Back When Serbians Were the World's Poorest Billionaires

At the peak of Yugoslavia's hyperinflation, 500,000,000 dinar would have bought you a loaf of bread.

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2016 12 06, 7:00am

A banknote from 1985. This was the first Yugoslav dinar note with the image of Yugoslav leader Josip Broz Tito's image on it – five years after his death. Some of the 5000 dinar notes from this year are worth more than others, because one series has the wrong year of death of Tito printed on them. Notes that say he died in 1930 instead of 1980 are now a collectors' item, and worth about €50, today

This article originally appeared on VICE Serbia

When Yugoslavia fell apart, Serbia was the only of the former partner republics that kept the dinar as its currency. The united, semi-communist dream of Yugoslavia had crumbled, and the dinar had crumbled with it.

Because of years of bad economic policy and later international sanctions imposed on Serbia for its role in the Balkan Wars, Serbia experienced some of the worst hyperinflation in history in the late 80s and early 90s. There was hardly anything produced in the country and with sanctions on import and export, prices went crazy. The Central Bank in Yugoslavia started pumping out new paper money without backing its value or controlling it in any way. More and more zeroes were added to the new notes.

So Serbians were billionaires for a while – but very poor ones at that. There was a war raging at just about hundred miles from the capital of Belgrade, and the people who still had jobs or made money on the black market would wake up in the morning with enough money to buy a loaf of bread and a bottle of milk. But by the afternoon, that money would be worth even less. A pack of cigarettes had one price in the morning but in the evening, you would pay the same price for a single cigarette.

My mother used to work as a banker and she saved some of the banknotes from the time. Today, they seem like toy money from a very twisted edition of Monopoly.

1988

In 1988 – a few years before hyperinflation reached its peak – the first Yugoslavian banknotes with more than three zeroes were printed. The six republic members of Yugoslavia were already at odds at the time, so the Central Bank decided that for a while, the notes could depict only random faces of people who had never actually existed. Specific national heroes could offend the different ethnic groups who were still living and working together. This girl and the one below have both sprung from the illustrator's imagination.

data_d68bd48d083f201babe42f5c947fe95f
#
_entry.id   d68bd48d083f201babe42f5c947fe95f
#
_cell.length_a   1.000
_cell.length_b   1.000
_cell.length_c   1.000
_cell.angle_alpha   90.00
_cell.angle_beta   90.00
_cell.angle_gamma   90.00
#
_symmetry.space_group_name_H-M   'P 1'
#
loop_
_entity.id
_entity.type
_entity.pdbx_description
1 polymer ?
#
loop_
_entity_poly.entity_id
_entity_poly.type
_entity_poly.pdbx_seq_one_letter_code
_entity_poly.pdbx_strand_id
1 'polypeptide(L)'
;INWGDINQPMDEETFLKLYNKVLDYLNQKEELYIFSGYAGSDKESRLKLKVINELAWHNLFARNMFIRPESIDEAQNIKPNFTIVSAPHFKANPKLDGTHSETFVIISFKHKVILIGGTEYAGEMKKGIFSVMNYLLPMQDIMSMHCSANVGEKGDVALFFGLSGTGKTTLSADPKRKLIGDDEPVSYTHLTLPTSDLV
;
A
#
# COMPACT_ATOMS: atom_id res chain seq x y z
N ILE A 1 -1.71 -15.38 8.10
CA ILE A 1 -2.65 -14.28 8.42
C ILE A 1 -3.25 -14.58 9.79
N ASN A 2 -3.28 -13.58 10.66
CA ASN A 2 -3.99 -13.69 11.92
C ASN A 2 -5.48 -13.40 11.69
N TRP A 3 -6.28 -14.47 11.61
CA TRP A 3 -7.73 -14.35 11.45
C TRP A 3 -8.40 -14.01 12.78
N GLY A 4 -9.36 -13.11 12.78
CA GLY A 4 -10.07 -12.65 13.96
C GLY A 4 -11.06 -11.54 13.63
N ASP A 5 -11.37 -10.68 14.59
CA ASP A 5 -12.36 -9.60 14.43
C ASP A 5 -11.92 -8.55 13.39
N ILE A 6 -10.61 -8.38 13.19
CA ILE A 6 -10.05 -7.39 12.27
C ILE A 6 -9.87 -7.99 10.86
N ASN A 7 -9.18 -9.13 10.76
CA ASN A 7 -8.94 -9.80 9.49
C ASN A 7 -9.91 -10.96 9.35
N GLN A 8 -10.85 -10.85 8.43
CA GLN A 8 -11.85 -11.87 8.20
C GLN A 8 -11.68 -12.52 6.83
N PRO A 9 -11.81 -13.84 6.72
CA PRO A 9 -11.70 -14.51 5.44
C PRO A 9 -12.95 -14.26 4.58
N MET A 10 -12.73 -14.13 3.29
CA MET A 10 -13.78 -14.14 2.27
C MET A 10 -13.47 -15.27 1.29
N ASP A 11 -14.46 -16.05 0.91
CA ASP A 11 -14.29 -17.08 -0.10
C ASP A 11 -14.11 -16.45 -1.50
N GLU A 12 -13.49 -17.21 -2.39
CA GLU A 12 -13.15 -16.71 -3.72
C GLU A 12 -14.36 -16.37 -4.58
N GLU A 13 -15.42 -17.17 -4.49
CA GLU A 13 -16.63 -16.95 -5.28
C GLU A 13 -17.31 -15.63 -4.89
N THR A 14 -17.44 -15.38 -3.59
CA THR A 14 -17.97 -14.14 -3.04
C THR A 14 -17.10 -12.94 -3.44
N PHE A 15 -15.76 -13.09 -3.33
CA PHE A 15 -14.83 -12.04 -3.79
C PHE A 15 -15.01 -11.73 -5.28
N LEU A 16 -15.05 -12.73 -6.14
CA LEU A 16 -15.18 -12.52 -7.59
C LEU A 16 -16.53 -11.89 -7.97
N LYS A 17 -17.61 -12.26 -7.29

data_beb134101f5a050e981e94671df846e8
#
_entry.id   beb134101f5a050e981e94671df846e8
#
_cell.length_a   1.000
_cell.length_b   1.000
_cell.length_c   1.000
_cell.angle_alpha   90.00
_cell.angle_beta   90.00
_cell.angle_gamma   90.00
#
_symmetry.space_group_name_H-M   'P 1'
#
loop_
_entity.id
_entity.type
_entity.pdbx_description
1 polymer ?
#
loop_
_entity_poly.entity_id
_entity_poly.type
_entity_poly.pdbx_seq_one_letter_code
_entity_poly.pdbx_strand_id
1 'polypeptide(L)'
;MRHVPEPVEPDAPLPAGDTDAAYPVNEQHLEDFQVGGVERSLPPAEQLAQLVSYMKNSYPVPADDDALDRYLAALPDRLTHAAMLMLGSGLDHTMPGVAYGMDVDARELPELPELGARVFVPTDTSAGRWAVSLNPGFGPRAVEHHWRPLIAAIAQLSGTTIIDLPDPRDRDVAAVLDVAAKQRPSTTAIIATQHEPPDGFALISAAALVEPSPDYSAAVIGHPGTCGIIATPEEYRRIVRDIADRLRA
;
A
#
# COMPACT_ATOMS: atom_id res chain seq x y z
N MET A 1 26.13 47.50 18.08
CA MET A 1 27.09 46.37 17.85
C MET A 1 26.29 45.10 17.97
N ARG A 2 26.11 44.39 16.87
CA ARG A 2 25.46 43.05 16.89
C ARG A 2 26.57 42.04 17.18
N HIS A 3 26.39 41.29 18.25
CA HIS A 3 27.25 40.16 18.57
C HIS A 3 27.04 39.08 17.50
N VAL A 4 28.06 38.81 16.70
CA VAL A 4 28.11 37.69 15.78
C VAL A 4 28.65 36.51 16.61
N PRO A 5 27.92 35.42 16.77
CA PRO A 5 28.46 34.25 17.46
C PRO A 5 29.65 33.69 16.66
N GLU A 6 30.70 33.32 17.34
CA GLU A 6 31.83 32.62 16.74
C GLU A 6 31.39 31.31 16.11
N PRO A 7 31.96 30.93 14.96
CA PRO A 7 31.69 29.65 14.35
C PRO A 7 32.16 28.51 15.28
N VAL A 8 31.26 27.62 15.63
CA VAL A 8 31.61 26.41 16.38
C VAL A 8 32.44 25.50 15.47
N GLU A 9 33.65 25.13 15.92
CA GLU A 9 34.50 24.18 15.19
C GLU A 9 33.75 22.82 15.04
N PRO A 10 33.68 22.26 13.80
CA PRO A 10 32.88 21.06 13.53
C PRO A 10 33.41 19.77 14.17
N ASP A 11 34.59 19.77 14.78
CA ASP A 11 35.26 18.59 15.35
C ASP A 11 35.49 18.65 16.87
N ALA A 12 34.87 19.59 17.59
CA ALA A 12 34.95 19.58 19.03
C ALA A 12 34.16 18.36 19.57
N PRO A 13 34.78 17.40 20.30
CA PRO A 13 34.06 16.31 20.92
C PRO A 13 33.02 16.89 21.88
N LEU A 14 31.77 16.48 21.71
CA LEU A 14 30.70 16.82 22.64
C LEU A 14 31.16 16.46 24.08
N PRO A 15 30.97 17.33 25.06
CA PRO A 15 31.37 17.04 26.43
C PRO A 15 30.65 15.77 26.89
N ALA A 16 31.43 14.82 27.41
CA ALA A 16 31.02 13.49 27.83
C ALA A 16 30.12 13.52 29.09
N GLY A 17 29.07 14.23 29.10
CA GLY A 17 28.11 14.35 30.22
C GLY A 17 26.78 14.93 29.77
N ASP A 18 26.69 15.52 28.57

1990

Months before the start of the wars in 1991, the Yugoslav financial authority tried to prevent a financial crisis by devaluing the national currency and erasing a few zeroes so 10,000 old dinars were exchanged for 1 new one. It didn't help much – prices kept going up at a rate that was hard to keep up with.

1993

A 5,000,000 dinar note depicting Serbian national hero Karadjordje, who led his people in their fight against the Ottoman occupation. By now, Yugoslavia was breaking up and natonal(istic) characters were welcomed back on bank notes

By December 1993, prices doubled every few days. But while there were several more currency exchanges – like in 1993, when 1 new dinar was exchanged for 1,000,000 old ones – inflation was so unstoppable that the Central Bank had to keep adding zeroes to the dinar's banknotes.

A 5,000,000 dinar note depicting Serbian scientist Nikola Tesla

A 50,000,000 dinar note depicting scientist and NASA co-founder Mihajlo Pupin

A 50,000,000 dinar note depicting a random girl again. Rumour at the time was that the Central Bank still had this image lying around and decided to use it, because it thought that with inflation being so high the note wouldn't be in circulation for long anyway

A 500,000,000 dinar note depicting Serbian geographer, ethnologist and sociologist Jovan Cvijić

A 5,000,000,000 dinar note depicting Serbian poet and painter Djura Jaksic

A 50,000,000,000 dinar note depicting Serbian warrior and autocratic ruler Milos Obrenovic

A 500,000,000,000 dinar note depicting Serbian poet, satirist and physician Jovan Jovanovic Zmaj. The 500 billion note was the highest denomination during Serbia's hyperinflation

1994

A 50,000 dinar note depicting Karadjordje again

When inflation in Yugoslavia reached its peak in January 1994 at 313 million percent, a series of strict economic measures brought it to its end. Finally, it made sense again to carry dinar banknotes in Serbia for longer than a day.

The economy hadn't recovered as such – but at least there weren't as many zeroes looking at us from our banknotes, silently mocking us.

A 500,000 dinar note depicting writer, philosopher and linguist Dositej Obradovic

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